Roof-harvested rainwater irrigation of vegetables – is there a risk to human health?

(2011 – current)
Minna Tom

This project is linked to the Melbourne Water funded project: Turning rain into food – the benefits and performance of vegetable raingardens.

Harvesting of rooftop runoff (herein referred to as roof-harvested rainwater) is considered one of the best available methods to restore the natural hydrologic cycle. It is an old technology that has become an increasingly popular practice in urban Australia. However, research has demonstrated that the water quality of roof-harvested rainwater is highly variable and is governed by a number of factors including the roofing and distribution materials, weather patterns and surrounding land uses.

Currently, there is a lack of guidelines that specify the range of physico-chemical and microbiological qualities that are required for potable and non-potable applications of roof-harvested rainwater. This project focuses on addressing knowledge gaps regarding the use of roof-harvested rainwater to irrigate food crops.

This study aims to investigate whether microbiological and chemical contaminant concentrations in root, fruiting, leafy and herbaceous vegetables irrigated with roof-harvested rainwater are significantly greater than vegetables irrigated with potable mains water. It will also assess whether any contamination present poses a short or long term risk to human health.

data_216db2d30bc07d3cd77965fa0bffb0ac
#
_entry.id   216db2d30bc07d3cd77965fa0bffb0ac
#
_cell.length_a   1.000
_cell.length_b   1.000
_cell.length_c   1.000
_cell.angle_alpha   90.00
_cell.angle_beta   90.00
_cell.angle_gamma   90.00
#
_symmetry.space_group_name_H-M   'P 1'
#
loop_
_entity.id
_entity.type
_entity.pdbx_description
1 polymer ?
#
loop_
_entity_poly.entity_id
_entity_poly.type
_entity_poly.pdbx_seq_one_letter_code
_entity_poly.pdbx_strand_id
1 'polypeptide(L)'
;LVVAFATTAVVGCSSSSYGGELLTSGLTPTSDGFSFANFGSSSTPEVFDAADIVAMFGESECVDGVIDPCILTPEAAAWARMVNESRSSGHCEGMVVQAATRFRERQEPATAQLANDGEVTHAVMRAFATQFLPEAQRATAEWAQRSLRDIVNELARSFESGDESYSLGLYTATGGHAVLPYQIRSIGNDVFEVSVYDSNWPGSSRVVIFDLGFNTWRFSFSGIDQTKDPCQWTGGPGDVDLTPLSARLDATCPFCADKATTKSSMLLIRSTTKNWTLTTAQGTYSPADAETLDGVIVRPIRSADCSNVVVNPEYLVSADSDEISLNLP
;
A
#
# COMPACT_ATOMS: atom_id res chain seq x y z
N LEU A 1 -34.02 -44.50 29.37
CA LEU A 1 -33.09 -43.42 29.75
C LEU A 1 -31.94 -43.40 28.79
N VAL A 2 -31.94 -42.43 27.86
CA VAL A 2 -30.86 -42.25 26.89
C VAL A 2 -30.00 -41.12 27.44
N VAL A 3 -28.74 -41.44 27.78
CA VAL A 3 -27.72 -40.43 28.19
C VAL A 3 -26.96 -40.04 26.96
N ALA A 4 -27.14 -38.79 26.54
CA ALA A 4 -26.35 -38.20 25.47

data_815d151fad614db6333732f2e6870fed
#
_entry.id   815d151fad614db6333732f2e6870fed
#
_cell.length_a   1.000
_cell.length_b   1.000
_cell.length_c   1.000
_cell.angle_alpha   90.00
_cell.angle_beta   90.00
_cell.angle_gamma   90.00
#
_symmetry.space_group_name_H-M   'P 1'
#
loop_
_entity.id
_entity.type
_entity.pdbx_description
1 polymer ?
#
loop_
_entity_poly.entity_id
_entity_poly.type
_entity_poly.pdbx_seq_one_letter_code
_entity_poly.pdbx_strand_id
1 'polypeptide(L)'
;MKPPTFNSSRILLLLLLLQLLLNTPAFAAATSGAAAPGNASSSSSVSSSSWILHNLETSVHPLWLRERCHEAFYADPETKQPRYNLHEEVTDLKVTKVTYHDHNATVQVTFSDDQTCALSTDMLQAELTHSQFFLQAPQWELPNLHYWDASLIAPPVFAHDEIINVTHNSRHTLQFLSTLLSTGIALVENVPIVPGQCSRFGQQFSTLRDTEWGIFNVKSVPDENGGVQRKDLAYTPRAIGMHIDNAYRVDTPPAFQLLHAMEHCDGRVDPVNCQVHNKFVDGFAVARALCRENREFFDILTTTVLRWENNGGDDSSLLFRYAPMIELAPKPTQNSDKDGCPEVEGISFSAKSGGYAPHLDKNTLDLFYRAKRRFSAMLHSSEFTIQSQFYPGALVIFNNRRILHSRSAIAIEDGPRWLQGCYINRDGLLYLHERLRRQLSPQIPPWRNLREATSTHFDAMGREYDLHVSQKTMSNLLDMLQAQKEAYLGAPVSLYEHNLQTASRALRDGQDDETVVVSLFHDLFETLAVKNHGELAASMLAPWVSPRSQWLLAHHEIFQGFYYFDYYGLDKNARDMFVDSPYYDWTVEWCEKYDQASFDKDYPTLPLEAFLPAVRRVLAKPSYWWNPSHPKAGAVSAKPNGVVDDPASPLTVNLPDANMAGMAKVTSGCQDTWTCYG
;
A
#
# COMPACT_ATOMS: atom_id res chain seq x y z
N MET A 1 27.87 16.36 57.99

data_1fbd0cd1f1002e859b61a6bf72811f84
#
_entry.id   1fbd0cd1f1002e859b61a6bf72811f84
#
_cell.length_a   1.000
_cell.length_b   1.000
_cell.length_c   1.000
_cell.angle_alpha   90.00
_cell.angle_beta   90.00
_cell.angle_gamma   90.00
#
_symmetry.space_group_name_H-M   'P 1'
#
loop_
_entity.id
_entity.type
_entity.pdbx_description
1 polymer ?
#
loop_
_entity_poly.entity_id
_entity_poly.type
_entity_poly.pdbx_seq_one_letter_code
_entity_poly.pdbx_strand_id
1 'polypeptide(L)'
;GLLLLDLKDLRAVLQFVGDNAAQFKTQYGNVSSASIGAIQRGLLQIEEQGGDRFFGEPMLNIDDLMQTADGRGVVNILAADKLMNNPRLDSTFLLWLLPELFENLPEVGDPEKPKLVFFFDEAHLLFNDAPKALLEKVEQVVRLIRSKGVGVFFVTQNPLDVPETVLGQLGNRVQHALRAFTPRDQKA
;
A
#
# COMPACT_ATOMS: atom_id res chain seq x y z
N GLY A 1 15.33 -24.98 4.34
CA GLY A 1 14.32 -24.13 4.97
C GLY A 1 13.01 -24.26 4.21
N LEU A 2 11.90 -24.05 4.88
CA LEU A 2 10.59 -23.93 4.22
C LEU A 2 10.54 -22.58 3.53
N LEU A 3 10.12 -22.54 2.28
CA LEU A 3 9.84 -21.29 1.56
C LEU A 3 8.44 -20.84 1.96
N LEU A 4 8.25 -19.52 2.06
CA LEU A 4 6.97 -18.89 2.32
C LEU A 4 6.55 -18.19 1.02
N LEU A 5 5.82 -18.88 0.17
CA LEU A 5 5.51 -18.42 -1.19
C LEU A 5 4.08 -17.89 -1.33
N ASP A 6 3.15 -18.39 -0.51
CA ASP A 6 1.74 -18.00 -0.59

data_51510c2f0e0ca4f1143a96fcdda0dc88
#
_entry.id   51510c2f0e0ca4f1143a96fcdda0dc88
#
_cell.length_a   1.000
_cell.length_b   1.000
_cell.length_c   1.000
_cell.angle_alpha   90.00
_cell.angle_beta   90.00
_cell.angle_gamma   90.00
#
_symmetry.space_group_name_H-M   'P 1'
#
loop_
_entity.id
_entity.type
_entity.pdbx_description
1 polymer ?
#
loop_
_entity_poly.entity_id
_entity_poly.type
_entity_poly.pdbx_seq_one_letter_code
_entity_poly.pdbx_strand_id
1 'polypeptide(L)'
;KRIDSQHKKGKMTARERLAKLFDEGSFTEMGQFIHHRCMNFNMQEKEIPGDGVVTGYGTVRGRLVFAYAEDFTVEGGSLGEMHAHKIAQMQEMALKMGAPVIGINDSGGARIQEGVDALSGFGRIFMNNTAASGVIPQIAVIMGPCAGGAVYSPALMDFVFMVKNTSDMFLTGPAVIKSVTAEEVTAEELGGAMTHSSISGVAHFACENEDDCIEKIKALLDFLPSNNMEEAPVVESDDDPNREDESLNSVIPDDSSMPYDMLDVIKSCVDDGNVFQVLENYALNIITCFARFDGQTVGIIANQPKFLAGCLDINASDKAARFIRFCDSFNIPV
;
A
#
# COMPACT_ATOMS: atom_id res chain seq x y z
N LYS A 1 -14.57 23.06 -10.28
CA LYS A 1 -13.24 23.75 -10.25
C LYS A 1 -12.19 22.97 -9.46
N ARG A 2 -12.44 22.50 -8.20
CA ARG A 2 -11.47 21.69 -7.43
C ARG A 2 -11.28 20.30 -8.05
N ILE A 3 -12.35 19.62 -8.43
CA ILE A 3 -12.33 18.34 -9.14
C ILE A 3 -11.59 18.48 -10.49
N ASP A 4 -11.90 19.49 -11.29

This study will use vegetable raingardens established in a typical urban backyard and within a controlled laboratory setting as the basis for the investigation. The findings of this study will be used to inform the Melbourne Water funded project titled ‘“Turning rain into food; the benefits and performance of vegetable rain-gardens”.

Project Partner:
Melbourne Water

Dr David McCarthy and Prof Tim Fletcher

Publications (link)

Turning rain into food – the benefits and performance of vegetable raingardens (Vegetated Filtration Systems/Biofilters) WSUD Technologies